Read the latest news and trends affecting global brands. Siegel+Gale's monthly newsletter contains insights and perspectives on the keys to building elegantly simple, surprisingly fresh brand strategies, stories and experiences.


February 2014

Rotary and Shatterproof receive “2014 Rebrand 100″ distinction, three habits that can make you a master connector, what Millennial dating habits can teach brands

In his recent New Yorker article "Twilight of the brands," James Surowiecki proclaimed that because brands have been weakened by the Internet's influence, the heyday of branding is over. Our global director of strategy and insights, Russ Meyer crafted a rebuttal to this article. Here are his responses to the pillars of Surowiecki’s argument.


January 2014

Simply Informed, January 2014: Which brands will triumph in 2014, Apple’s China weakness, A name change for DOW Chemical and 10 surprising innovations that make life simpler

Every year, I am asked for the biggest surprise in the Global Brand Simplicity Index findings. In 2013, this was not a hard question: Apple, which had only risen as a simple brand in the past 3 years, had taken a steep dive. The reason behind this dive was itself simple: Chinese consumers saw Apple as significantly less simple in 2013.

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December 2013

Simply Informed, December 2013: The 2013 Global Brand Simplicity Index demonstrates how #SimplicityPays, 6 steps to redefining your brand in 2014, and a holiday greeting

What is fact-based branding, you ask? Fact-based branding is defined as "the use of rigorous quantitative measurement and forecasting techniques to make better branding decisions." Your brand is one of the most valuable assets you have, and it deserves to be afforded the same level of due diligence as that given to other assets.

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June 2013

A critique of pure reason (Part 3)

Picking up from my last post…to uncover the creative and strategic assets of a brand name candidate via research, the researcher is best served by approximating some form of reality within the study in order to enhance its validity. This method is often called ecological validity.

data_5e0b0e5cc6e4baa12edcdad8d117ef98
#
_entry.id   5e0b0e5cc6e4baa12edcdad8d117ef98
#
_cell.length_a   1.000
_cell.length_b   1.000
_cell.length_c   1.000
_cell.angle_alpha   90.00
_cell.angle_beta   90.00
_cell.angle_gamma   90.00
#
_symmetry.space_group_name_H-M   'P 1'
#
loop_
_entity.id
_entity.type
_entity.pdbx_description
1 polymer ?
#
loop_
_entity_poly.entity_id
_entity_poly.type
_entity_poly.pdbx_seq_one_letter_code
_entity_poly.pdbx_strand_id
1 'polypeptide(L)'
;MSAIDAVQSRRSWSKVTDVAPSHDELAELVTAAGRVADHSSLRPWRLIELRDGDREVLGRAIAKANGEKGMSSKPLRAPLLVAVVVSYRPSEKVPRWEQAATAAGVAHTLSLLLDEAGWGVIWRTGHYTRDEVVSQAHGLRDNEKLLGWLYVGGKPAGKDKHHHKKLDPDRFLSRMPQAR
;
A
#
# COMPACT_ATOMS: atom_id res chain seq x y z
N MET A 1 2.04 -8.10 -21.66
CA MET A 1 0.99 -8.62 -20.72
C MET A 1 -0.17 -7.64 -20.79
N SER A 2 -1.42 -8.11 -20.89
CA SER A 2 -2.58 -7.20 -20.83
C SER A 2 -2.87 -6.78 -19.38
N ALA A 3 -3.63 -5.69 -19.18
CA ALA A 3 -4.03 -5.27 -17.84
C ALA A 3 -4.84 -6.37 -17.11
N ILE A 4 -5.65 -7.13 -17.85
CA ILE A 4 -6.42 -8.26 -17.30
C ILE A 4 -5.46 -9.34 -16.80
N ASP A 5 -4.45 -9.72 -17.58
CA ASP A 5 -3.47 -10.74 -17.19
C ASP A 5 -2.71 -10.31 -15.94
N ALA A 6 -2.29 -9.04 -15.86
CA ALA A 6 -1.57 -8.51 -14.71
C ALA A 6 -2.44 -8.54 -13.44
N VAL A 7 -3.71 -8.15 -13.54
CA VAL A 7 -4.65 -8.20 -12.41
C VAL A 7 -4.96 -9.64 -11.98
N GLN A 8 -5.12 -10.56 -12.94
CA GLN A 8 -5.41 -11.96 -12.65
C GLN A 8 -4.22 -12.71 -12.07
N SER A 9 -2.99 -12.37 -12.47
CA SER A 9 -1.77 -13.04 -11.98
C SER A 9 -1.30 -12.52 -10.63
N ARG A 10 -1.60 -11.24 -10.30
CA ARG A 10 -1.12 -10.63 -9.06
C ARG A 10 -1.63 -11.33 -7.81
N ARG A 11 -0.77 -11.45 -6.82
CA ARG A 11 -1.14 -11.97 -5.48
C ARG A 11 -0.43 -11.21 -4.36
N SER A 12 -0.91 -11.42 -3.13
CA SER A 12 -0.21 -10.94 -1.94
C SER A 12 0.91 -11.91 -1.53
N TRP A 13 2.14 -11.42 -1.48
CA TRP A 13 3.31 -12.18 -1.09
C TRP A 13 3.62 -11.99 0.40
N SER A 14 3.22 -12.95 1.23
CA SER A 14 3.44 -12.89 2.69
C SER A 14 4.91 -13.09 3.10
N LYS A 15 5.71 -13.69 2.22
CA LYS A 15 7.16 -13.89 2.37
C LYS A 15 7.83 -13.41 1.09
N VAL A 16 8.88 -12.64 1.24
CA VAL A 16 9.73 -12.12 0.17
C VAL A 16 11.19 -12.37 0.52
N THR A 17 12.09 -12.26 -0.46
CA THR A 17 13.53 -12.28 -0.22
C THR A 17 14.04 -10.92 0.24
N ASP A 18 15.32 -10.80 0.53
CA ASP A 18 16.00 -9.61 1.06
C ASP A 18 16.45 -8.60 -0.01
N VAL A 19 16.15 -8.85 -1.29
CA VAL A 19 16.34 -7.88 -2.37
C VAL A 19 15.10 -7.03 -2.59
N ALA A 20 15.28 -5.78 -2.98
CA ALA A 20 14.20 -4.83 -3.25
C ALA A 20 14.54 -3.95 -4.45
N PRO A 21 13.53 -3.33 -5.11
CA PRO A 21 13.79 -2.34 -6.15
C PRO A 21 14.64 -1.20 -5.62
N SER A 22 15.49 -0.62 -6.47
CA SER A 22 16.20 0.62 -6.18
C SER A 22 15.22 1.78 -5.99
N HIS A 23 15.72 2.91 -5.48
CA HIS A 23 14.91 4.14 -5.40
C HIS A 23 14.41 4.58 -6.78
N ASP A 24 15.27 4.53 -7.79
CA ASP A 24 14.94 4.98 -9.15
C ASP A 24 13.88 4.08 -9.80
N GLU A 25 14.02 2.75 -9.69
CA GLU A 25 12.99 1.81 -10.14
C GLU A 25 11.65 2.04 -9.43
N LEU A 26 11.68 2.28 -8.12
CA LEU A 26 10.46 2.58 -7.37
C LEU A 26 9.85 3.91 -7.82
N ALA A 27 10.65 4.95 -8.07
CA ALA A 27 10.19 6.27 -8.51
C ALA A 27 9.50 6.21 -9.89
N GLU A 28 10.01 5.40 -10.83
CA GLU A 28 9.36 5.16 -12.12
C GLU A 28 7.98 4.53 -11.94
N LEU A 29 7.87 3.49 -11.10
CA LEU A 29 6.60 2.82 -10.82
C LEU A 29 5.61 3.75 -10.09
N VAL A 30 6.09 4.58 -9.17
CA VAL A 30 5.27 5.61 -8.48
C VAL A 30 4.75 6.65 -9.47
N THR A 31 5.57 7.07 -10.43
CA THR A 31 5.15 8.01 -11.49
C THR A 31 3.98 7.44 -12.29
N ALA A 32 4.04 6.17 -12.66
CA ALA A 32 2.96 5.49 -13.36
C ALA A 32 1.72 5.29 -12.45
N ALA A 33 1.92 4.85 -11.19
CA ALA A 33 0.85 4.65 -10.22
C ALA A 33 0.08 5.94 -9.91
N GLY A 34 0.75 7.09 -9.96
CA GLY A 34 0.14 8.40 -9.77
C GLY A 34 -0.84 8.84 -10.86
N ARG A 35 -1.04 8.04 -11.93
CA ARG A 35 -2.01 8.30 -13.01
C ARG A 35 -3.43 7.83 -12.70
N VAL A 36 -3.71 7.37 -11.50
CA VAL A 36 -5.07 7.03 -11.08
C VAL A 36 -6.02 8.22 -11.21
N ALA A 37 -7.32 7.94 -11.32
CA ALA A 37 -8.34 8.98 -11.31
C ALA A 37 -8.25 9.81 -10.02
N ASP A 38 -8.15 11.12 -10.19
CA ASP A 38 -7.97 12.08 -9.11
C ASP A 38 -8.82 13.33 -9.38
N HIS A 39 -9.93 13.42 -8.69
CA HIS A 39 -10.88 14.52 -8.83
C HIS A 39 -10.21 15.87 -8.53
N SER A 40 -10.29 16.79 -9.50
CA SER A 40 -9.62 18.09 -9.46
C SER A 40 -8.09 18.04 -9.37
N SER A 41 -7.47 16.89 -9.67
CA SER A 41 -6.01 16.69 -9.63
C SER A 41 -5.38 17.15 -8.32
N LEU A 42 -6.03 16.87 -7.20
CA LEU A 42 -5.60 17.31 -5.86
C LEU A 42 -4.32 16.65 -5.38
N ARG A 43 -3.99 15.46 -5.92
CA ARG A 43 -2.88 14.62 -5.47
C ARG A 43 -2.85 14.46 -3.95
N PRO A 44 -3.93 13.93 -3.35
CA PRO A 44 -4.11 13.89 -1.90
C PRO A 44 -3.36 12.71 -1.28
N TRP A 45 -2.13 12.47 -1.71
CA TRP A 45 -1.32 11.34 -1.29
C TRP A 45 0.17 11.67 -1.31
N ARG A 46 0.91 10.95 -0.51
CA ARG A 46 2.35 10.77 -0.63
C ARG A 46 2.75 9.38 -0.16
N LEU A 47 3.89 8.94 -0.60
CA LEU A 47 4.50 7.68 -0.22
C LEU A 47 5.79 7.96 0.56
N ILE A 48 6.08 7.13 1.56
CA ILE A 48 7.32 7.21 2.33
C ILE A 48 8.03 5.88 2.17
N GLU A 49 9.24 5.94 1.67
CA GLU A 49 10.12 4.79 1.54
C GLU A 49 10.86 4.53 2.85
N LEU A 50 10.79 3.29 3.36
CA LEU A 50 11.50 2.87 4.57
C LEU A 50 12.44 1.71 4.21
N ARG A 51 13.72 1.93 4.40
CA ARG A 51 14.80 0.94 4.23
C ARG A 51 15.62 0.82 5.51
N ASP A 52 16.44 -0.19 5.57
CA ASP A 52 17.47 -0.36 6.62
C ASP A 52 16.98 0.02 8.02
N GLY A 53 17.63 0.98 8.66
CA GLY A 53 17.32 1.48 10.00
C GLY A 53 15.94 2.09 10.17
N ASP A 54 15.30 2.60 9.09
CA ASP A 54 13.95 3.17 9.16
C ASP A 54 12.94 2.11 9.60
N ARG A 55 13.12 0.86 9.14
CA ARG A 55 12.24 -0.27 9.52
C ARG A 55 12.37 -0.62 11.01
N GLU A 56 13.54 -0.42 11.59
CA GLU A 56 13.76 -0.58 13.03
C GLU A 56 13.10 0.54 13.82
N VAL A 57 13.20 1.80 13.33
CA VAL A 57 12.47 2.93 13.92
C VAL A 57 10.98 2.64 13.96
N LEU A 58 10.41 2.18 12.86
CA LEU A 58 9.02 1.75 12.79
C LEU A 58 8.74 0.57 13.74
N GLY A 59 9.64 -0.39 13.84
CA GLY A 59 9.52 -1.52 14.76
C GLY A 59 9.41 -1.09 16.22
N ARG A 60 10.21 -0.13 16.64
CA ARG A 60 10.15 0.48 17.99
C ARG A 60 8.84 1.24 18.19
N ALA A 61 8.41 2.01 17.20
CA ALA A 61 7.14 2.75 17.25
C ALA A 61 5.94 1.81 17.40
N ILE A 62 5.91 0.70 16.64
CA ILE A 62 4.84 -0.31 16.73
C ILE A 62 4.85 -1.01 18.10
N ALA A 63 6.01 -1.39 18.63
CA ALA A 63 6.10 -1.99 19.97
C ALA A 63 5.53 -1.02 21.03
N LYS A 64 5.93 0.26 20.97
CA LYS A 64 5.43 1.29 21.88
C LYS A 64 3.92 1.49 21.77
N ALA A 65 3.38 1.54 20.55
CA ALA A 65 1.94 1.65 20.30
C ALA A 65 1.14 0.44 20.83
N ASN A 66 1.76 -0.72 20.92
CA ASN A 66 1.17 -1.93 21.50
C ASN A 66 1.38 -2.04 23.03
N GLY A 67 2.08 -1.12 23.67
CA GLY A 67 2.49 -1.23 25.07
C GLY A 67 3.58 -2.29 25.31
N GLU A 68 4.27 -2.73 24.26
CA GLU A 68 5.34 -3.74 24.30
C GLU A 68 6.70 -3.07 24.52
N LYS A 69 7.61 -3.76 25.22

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May 2013

Which mad man got simple right?

Did you catch the recent episode of Mad Men, where Don and Peggy make separate pitches for the Heinz ketchup account?

To recap, Don’s presentation boards consisted of close-ups of “ketchup-worthy” foods such as burger and fries with the headline “Pass the Heinz.” His logic: it’s more compelling not to explicitly say “ketchup” and not to tout that it’s the best ketchup…this can be inferred from the images.

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April 2013

Cutting through clutter to reach consumers

I’m always on the hunt for simplicity—a rare and valuable commodity because of its scarcity—so it caught my attention when T-Mobile recently announced its “Simple Choice” wireless pricing plan. My interest in the topic is hardly surprising—like many consumers, I have a smartphone and an iPad. I also just spent two years researching and writing a book entitled Simple: Conquering the Crisis of Complexity.

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March 2013

A critique of pure reason

Great brand names are tiny poems. They are elegantly simple expressions of truth. They express something poetically true about a company, product or service. They engage you abstractly and emotionally. Many are only one word long. There’s nothing more simple and beautiful than a one-word poem.

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February 2013

Corporate name changes are big news

One thing guaranteed to get press is a major corporate name change. Rarely do mainstream media, like the New York Times or Wall Street Journal, give a new corporate strategy platform or visual identity a headline—unless it provokes a disaster feeding-frenzy akin to the Gap debacle. But for some reason, big corporate name changes are almost always headline news.

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January 2013

Why is CMO turnover so high?

The average tenure of a chief marketing officer (CMO) is alarmingly short—just 42 months as of 2011. And to think, that’s up from 23 months in 2006. This seems like an incredibly high turnover rate for such an important position in the corporate hierarchy.

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December 2012

Crossing the divide: How Chinese companies adapt brand names for the global stage

The world is becoming one stage, and brands wanting to play on a global level are finding ways to position themselves better for international audiences. For many of these companies, it starts with adapting their names. A name can play a critical role in conveying who or what a brand is, and it’s important to get it right.

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